define-record-type form can be used for creating new data
types, called record types. A predicate, constructor, and field
accessors and modifiers are defined for each record type.
define-record-type feature is specified
which is implemented by many modern Scheme implementations.
define-record-typeis generative: each use creates a new record type that is distinct from all existing types, including other record types and Scheme’s predefined types. Record-type definitions may only occur at top-level (there are two possible semantics for ‘internal’ record-type definitions, generative and nongenerative, and no consensus as to which is better).
An instance of
define-record-typeis equivalent to the following definitions:
type-nameis bound to a representation of the record type itself.
constructor-nameis bound to a procedure that takes as many arguments as there are
field-tags in the
(subform and returns a new
type-namerecord. Fields whose tags are listed with
constructor-namehave the corresponding argument as their initial value. The initial values of all other fields are unspecified.
predicate-nameis a predicate that returns
#twhen given a value returned by
#ffor everything else.
accessor-nameis a procedure that takes a record of type
type-nameand returns the current value of the corresponding field. It is an error to pass an accessor a value which is not a record of the appropriate type.
modifier-nameis a procedure that takes a record of type
type-nameand a value which becomes the new value of the corresponding field. The result (in Kawa) is the empty value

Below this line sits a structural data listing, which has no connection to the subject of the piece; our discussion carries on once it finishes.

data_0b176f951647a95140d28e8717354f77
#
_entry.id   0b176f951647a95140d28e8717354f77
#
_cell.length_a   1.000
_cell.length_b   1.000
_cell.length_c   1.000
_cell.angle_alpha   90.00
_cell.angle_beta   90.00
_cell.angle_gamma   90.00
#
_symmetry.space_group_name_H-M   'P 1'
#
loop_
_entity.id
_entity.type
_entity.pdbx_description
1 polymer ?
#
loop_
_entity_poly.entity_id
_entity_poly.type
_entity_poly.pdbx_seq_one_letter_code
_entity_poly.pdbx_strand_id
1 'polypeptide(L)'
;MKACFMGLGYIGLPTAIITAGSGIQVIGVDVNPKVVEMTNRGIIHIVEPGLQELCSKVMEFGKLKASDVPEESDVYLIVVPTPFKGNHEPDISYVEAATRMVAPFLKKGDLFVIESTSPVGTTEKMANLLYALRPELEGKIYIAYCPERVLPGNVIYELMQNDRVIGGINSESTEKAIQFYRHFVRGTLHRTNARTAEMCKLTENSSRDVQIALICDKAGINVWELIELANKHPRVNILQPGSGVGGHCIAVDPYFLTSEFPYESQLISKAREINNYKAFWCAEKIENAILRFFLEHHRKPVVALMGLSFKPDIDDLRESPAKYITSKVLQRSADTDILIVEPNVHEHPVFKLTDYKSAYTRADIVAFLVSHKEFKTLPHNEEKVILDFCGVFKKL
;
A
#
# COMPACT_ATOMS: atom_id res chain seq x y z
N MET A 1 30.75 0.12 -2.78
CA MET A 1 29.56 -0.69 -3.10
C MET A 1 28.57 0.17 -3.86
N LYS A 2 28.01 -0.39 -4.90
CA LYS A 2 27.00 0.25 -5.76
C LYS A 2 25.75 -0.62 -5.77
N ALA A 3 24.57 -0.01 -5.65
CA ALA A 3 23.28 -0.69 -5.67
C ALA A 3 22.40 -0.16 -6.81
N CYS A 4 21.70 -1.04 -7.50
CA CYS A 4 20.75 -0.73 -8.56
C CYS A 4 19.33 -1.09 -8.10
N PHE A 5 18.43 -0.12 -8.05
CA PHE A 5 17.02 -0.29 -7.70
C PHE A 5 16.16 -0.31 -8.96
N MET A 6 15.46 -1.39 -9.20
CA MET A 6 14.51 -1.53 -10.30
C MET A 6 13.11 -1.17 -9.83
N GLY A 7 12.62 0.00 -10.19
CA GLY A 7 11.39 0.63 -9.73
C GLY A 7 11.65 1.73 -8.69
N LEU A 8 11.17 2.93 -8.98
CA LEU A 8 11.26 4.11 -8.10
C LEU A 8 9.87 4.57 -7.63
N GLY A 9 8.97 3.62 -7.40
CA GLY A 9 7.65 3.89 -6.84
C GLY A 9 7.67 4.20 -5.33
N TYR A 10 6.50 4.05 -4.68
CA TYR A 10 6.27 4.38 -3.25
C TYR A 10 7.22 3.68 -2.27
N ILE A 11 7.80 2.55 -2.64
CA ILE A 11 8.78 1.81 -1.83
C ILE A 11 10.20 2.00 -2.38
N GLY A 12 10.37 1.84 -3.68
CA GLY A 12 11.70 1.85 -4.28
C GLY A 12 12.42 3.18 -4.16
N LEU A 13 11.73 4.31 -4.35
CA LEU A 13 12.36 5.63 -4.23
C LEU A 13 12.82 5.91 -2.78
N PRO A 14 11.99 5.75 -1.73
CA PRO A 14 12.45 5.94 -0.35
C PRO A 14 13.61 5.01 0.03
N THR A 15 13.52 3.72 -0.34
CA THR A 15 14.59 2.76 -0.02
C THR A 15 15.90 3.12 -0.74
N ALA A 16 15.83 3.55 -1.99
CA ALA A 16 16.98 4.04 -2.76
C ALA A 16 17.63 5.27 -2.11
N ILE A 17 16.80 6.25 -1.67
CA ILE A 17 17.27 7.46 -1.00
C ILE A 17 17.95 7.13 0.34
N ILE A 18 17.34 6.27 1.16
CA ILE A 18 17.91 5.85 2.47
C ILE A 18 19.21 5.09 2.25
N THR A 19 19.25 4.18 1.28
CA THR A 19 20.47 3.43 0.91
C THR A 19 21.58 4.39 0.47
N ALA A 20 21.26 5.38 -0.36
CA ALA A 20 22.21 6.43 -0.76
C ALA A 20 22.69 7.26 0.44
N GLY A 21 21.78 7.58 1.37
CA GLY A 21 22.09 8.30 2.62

#!void. It is an error to pass a modifier a first argument which is not a record of the appropriate type.
Set!ing the value of any of these identifiers has no effect on the behavior of any of their original values.
Here is an example of how you can define a record type named
with two fields
(define-record-type pare (kons x y) pare? (x kar set-kar!) (y kdr))
The above defines
kons to be a constructor,
kdr to be accessors,
set-kar! to be a modifier,
pare? to be a predicate for
(pare? (kons 1 2)) ⇒ #t (pare? (cons 1 2)) ⇒ #f (kar (kons 1 2)) ⇒ 1 (kdr (kons 1 2)) ⇒ 2 (let ((k (kons 1 2))) (set-kar! k 3) (kar k)) ⇒ 3
Kawa compiles the record type into a nested class.
define-record-type appears at module level,
the result is a class that is a member of the module class.
For example if the above
pare class is define in a
parelib, then the result is a class
pare with the internal JVM name
define-record-type can appear inside a procedure,
in which case the result is an inner class.
The nested class has a name derived from
type-name. If the
type-name is valid Java class name,
that becomes the name of the Java class. If the
< (for example
is used, if possible, for the Java class name. Otherwise, the name
of the Java class is derived by "mangling" the
In any case, the package is the same as that of the surrounding module.
Kawa generates efficient code for the resulting functions, without needing to use run-time reflection.